Present management cannot seem to stick with any plan, produce any plan in a reasonable time frame, or if changing course, doing so in a timely or dramatic way that is clearly more than lip service. Don't they look at what Toyota, Cadillac, Honda, are doing? How about VW's turnaround and spate of planned models? It will be interesting to see if Ford brings Failane to market with the attributes that made it such a successful concept, and whether this time they will give the Lincoln version its own body panels, look and presence.

    They would be looking good right now if they had brought the AWD NaviCross to market. With styling that sells now (a la Chrysler 300) yet with Lincoln look and heritage, giving those who want to move back to a sedan from an SUV a unique choice. Oh well.
  • caliddcalidd Posts: 60
    With 0% financing and 6 yr. warranty on the Zephyr, I'm thinking of jumping on a Zephyr. But i was hoping to wait on the '07 MKZ to get the bigger engine. Anyone know if 0% financing will extend to the '07 MKZ?

    Also, anything else going to be different about the Zephyr besides the AWD option, grill and horizontal front chrome changes? For example, can we expect any other refinenements in the '07 MKZ?
  • What they will have though is a very unintegrated line-up without the "brand look" that Audi, Cadillac, BMW, Volvo, Mercedes, Pontiac, etc. can seem to impart even when dealing with a modle mix including sedans, 2 seaters, SUVs, trucks.I know Ford can do better than this, because they have.

    Too true. Somewhere in these threads someone mentioned Lincoln's intent with the alphabet soup designation is to get people to say "Lincoln XYZ" or "Lincoln ABC" instead of just saying "Town Car" or "Continental" so as to emphasize the "Lincoln" awareness. They could go a long way to that if they could find and stay with a brand look. Now, however, cars will see a waterfall grill while their trucks will see an egg crate grill. One or the other, please.
  • johnclineiijohnclineii Posts: 2,287
    The current automatic transmission, from a Toyota affiliate, will no longer be used. Rather, a GM/Ford Joint Venture Six Speed will be. . .
  • akirbyakirby Posts: 7,669
    In addition to the drivetrain and cosmetic changes you'll get an external audio port and a sportier suspension. I think the wheels are also different but you'd have to look close to notice.
  • bigtbigt Posts: 412
    Here is the article about the new interior but I cannot say for certain what they are going to be tweaking.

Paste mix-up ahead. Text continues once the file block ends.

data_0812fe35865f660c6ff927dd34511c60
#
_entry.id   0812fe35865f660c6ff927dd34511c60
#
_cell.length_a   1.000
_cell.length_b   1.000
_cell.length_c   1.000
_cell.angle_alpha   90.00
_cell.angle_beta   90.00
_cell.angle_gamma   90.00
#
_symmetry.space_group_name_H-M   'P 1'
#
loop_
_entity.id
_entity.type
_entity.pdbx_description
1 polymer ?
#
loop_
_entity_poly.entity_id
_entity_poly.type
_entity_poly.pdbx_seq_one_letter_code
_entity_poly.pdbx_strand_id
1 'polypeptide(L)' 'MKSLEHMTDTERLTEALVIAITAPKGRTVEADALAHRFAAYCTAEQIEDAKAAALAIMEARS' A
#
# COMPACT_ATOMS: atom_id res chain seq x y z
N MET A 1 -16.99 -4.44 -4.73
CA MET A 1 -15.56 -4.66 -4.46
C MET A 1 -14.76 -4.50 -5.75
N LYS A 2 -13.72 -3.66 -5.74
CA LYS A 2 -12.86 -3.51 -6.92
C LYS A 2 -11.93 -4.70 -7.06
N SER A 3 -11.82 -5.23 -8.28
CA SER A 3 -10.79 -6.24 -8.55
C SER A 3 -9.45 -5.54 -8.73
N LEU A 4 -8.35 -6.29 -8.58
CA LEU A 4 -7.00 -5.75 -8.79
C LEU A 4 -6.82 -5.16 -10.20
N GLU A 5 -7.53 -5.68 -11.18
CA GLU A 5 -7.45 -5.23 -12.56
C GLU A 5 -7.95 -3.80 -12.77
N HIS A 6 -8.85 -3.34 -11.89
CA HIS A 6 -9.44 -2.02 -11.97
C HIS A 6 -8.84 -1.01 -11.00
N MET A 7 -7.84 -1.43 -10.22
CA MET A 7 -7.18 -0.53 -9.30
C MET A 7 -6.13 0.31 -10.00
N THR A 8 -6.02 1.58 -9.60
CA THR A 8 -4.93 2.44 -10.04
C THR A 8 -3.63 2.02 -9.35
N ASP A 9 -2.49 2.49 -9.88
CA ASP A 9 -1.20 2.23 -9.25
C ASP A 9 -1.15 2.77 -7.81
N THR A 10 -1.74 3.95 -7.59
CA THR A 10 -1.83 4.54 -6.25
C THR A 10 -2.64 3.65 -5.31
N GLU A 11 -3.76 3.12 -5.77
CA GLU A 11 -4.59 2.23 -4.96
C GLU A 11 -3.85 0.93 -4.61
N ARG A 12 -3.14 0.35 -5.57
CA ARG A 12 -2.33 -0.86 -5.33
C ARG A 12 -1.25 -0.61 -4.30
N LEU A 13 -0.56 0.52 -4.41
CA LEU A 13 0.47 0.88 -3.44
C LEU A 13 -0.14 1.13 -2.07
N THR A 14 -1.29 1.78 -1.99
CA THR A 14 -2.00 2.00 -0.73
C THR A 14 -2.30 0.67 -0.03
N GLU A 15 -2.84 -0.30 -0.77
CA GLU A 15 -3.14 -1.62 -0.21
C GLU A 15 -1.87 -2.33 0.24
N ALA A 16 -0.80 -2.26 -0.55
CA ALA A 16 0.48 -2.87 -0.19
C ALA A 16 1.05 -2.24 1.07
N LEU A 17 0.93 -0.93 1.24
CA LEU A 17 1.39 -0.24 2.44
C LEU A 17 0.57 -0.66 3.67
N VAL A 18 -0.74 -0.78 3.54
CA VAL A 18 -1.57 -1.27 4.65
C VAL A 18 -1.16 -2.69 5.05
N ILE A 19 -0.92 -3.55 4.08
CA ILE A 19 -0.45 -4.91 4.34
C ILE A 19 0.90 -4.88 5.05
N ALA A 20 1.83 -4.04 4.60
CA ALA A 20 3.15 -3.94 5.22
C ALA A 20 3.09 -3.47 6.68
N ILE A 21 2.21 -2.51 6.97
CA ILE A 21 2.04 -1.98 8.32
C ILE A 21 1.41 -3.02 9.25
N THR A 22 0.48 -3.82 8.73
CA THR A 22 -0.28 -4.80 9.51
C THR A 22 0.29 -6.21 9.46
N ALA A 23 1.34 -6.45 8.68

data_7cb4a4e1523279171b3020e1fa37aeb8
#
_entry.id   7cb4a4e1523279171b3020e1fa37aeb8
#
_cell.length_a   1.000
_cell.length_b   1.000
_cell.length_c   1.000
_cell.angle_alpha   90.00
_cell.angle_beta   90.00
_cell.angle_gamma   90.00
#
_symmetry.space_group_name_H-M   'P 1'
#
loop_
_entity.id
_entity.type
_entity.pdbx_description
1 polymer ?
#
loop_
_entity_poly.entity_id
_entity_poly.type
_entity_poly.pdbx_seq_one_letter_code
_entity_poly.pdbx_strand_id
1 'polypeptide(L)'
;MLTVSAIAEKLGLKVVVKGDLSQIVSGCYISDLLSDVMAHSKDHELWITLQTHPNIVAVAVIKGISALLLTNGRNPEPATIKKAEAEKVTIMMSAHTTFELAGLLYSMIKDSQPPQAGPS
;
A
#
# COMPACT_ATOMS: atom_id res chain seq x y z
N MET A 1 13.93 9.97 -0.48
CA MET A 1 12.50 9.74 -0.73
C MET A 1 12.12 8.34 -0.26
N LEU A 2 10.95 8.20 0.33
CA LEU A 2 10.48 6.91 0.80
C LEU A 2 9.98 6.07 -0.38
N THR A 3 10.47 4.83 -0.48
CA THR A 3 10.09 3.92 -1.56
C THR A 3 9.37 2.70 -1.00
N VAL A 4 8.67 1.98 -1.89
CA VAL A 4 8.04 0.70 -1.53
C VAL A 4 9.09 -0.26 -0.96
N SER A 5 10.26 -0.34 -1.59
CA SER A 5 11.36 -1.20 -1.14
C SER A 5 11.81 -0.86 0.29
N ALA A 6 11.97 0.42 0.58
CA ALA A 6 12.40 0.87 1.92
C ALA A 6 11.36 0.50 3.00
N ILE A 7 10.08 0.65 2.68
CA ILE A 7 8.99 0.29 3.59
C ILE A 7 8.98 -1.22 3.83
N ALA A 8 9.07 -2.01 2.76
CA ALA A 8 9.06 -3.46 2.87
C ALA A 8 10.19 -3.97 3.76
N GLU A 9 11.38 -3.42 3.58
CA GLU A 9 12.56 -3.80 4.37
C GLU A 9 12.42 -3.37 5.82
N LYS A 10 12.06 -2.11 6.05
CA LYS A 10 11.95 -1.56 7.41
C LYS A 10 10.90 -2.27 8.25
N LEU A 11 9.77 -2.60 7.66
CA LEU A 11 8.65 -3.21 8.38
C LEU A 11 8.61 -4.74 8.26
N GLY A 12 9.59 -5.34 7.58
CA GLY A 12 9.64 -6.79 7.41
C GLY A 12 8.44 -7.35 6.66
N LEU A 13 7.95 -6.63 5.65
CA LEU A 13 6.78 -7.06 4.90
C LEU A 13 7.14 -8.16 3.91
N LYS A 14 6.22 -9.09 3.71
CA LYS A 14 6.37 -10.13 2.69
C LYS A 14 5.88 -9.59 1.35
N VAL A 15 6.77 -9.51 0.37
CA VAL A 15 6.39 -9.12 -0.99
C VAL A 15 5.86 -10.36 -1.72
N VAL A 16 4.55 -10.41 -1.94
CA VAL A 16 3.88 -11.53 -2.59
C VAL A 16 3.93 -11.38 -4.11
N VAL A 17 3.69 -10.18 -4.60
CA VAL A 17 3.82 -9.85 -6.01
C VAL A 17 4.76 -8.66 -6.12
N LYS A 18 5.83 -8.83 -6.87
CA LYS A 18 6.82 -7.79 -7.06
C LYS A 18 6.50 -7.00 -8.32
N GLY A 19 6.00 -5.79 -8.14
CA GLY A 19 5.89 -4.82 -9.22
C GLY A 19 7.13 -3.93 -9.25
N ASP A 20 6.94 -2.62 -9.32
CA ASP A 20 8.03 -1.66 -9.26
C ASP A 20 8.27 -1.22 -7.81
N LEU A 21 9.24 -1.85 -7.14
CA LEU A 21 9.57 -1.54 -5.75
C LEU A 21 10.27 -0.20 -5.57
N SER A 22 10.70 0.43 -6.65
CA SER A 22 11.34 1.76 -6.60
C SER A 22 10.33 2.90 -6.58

http://media.ford.com/newsroom/feature_display.cfm?release=23389
  • nvbankernvbanker Posts: 7,285
    "They sound ok by themselves but when you put them all together and say MKZ, MKX, MKS then they quickly start to run together."

    I completely agree - and feel the same about Cadillac. Too hard to learn the code.
  • gregg_vwgregg_vw Posts: 2,415
    Agreed. But at least Cadillac has some rhyme or reason to it: CTS, DTS, STS which mimics in a way Mercedes' C Class, E Class, and S Class (proceeding up the scale in cost, if not necessarily in size).

    The Mercedes C Class actually used to be a "C" class automobile, although it is bigger than that now. Cadillac names its trucks, and give a different letter scheme for its current and pproposed crossovers. The roadster also gets its own. I still prefer names, but I can live with it.

    Lincoln on the other hand calls their smallest car a Z, their soon-to-be-largest sedan an S, the crossover an X (which falls between S and Z), and then spells out MK as Mark for the truck. They seem poised like Cadillac to keep names for their full-size SUVs. It will be interesting to see what they call the Fairlane clone they should be getting in a year or so.
  • bigtbigt Posts: 412
    I do not like the new naming schemes. I prefer a car to have its own name/personality.
  • scootertrashscootertrash Posts: 698
    Maybe they can have a tie-in with McDonalds and call it the MKVAN
  • bigtbigt Posts: 412
    Any ideal when this would be an option?
  • nvbankernvbanker Posts: 7,285
    MK-Van.... Oh my, Scooter, you just hit on something that had eluded even my superior intelligence - the Mc factor in their scheme! This is worse than the Ford Detour (Contour) and the Mercury Mistake (Mystique).......

    The McLT, the McS, McZ, McZ.....and yes, it all makes no friggen sense. Volvo has C for coupe, S for Sedan, V for Wagons, XC for the SUV, that one I don't exactly get. I disagree that Cadillac has a lot of continuity in their alpha-names, but Lincolns porport to be the worst.